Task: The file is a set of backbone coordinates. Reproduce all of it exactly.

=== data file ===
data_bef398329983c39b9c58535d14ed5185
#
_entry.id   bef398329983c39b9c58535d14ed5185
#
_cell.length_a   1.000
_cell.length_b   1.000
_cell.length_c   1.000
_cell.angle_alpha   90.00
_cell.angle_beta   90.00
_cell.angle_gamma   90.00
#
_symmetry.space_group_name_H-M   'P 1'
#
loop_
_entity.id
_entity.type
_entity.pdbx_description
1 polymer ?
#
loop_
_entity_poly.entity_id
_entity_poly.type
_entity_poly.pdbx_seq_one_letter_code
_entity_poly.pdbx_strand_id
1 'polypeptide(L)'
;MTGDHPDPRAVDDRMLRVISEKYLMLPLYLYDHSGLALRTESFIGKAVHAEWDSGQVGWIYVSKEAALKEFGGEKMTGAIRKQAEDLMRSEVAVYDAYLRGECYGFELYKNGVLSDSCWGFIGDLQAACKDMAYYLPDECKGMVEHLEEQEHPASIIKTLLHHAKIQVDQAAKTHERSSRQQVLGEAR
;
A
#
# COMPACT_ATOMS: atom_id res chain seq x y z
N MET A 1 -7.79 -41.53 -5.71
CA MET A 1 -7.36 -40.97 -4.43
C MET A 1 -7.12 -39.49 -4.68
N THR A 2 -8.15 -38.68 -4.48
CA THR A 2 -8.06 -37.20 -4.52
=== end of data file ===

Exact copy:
data_bef398329983c39b9c58535d14ed5185
#
_entry.id   bef398329983c39b9c58535d14ed5185
#
_cell.length_a   1.000
_cell.length_b   1.000
_cell.length_c   1.000
_cell.angle_alpha   90.00
_cell.angle_beta   90.00
_cell.angle_gamma   90.00
#
_symmetry.space_group_name_H-M   'P 1'
#
loop_
_entity.id
_entity.type
_entity.pdbx_description
1 polymer ?
#
loop_
_entity_poly.entity_id
_entity_poly.type
_entity_poly.pdbx_seq_one_letter_code
_entity_poly.pdbx_strand_id
1 'polypeptide(L)'
;MTGDHPDPRAVDDRMLRVISEKYLMLPLYLYDHSGLALRTESFIGKAVHAEWDSGQVGWIYVSKEAALKEFGGEKMTGAIRKQAEDLMRSEVAVYDAYLRGECYGFELYKNGVLSDSCWGFIGDLQAACKDMAYYLPDECKGMVEHLEEQEHPASIIKTLLHHAKIQVDQAAKTHERSSRQQVLGEAR
;
A
#
# COMPACT_ATOMS: atom_id res chain seq x y z
N MET A 1 -7.79 -41.53 -5.71
CA MET A 1 -7.36 -40.97 -4.43
C MET A 1 -7.12 -39.49 -4.68
N THR A 2 -8.15 -38.68 -4.48
CA THR A 2 -8.06 -37.20 -4.52